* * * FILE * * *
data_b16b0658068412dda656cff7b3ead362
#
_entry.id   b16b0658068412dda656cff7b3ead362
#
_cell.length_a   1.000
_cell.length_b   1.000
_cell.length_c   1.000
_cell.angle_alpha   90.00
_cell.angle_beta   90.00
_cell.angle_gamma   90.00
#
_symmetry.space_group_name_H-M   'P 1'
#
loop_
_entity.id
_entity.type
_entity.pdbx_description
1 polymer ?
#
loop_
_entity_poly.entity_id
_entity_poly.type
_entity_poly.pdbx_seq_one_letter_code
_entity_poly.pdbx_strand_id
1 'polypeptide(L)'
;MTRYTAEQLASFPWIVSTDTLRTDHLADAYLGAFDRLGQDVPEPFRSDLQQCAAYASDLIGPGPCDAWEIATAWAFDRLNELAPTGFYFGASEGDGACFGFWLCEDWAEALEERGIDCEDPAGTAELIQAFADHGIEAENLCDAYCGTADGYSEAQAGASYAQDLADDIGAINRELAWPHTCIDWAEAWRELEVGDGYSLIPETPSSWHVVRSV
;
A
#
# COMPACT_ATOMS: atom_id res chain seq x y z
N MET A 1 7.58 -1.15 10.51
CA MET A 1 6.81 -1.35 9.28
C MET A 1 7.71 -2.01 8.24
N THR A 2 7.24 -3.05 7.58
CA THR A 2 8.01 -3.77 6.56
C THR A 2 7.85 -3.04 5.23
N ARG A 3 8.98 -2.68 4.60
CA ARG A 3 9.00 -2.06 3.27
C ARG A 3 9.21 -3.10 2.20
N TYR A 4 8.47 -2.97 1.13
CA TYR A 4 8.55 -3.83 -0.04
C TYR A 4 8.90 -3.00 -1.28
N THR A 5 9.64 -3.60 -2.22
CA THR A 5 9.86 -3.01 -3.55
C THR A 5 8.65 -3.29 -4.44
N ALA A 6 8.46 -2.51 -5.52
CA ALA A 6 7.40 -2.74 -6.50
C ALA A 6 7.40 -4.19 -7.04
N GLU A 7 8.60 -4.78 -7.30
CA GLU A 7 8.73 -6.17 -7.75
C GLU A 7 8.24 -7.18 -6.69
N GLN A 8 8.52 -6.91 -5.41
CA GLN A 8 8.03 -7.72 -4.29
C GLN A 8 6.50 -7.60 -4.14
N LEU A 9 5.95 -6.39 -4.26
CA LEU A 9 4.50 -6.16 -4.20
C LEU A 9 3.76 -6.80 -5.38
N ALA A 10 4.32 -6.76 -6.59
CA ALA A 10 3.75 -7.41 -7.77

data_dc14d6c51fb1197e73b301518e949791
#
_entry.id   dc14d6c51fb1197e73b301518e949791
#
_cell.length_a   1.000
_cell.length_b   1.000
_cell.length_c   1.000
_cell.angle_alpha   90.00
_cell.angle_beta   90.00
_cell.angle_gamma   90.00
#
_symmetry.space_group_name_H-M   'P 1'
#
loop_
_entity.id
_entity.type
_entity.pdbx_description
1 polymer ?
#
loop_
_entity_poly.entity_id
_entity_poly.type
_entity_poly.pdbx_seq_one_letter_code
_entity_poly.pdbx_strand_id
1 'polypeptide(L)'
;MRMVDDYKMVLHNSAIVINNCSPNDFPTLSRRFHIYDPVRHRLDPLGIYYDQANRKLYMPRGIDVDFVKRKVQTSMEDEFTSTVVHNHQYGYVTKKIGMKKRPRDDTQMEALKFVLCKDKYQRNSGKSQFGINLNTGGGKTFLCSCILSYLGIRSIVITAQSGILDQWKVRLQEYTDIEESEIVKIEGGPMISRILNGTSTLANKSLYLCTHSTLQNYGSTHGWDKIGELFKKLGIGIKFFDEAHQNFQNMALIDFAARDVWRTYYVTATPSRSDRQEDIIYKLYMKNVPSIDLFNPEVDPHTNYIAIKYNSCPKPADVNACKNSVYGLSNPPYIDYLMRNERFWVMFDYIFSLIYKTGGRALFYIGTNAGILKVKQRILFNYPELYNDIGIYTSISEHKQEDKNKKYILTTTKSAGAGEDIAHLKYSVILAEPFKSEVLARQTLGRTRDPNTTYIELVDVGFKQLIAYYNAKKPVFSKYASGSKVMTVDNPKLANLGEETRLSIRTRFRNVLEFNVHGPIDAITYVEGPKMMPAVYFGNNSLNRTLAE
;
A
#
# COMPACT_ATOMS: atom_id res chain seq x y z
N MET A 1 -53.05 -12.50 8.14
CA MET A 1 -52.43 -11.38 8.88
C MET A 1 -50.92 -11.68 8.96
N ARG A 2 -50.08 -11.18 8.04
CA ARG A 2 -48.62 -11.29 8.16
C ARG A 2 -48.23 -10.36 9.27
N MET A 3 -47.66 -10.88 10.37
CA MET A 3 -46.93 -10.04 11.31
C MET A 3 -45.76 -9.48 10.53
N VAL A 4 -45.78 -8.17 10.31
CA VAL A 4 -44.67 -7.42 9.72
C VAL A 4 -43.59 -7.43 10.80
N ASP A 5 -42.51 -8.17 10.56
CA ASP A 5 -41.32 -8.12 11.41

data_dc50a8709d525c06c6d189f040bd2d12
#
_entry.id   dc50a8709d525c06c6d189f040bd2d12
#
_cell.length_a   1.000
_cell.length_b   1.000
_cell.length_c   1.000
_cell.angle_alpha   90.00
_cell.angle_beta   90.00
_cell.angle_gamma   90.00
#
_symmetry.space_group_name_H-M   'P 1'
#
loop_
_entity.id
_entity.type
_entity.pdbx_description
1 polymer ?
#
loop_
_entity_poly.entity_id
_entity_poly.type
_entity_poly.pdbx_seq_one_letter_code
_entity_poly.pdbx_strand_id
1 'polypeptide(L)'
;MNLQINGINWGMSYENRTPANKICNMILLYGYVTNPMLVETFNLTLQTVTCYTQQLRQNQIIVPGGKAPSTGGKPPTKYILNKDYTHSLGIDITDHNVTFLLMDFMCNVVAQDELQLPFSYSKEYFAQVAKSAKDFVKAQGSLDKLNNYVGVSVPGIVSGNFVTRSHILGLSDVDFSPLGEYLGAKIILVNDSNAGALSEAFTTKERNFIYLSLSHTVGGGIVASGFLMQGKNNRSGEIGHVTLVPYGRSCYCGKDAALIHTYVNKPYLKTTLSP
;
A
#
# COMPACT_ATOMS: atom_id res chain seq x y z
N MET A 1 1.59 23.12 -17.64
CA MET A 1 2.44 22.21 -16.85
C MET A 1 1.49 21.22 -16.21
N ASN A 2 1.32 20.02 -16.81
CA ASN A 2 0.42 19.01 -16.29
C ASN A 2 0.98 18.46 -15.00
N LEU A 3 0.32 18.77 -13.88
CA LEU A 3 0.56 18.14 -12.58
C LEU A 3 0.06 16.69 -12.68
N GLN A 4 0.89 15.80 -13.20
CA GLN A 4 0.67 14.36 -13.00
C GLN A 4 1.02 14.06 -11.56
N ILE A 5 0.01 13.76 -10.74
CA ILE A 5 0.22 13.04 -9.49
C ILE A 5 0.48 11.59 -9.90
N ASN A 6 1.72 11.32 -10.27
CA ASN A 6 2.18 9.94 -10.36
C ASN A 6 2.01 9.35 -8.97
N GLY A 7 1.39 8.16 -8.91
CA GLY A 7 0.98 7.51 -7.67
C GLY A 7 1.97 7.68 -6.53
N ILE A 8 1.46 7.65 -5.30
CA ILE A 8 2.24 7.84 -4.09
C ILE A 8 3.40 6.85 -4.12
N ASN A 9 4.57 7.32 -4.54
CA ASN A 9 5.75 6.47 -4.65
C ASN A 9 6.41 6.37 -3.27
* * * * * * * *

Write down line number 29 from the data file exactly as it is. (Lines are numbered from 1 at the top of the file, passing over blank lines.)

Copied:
#